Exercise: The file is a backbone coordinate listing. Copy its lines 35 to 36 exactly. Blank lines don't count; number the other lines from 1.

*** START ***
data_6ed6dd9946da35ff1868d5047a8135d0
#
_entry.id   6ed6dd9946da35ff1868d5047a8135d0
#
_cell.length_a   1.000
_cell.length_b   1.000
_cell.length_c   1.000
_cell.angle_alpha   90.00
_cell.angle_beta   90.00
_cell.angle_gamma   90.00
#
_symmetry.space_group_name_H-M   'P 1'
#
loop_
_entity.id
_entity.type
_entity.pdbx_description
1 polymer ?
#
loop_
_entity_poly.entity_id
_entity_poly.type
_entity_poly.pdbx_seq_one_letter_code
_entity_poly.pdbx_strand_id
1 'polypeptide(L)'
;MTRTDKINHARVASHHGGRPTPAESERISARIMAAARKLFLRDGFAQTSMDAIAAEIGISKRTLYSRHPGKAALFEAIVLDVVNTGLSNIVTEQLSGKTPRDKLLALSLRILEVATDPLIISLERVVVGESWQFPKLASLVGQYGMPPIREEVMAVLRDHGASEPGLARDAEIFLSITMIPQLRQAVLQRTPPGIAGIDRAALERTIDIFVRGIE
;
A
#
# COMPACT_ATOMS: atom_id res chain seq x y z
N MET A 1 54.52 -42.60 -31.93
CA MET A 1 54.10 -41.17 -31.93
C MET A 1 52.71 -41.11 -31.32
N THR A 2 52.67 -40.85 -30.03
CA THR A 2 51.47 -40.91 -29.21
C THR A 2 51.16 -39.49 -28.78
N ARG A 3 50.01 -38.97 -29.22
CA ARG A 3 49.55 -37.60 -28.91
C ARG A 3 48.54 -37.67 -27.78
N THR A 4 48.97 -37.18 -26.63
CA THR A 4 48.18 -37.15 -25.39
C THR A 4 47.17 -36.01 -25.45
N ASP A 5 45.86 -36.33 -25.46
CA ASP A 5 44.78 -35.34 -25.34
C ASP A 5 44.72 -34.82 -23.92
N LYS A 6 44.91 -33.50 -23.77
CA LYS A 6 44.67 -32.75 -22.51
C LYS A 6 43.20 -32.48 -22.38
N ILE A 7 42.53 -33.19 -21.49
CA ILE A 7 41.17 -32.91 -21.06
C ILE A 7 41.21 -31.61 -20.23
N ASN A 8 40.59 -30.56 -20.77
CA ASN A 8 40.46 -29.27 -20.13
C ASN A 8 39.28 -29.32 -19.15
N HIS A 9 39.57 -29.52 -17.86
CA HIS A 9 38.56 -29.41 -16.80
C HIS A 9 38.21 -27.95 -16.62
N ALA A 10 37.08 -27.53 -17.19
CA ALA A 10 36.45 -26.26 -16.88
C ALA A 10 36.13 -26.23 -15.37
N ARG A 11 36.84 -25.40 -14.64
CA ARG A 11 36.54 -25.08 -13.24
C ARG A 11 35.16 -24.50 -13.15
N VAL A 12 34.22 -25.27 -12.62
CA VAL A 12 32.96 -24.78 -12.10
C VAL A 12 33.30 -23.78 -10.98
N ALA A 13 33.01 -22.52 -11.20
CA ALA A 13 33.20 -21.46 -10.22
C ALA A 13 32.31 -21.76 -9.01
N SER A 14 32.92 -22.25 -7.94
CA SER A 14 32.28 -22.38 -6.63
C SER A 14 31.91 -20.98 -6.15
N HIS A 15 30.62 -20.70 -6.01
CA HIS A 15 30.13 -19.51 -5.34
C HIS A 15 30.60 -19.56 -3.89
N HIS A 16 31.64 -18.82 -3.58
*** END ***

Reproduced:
CA THR A 2 51.47 -40.91 -29.21
C THR A 2 51.16 -39.49 -28.78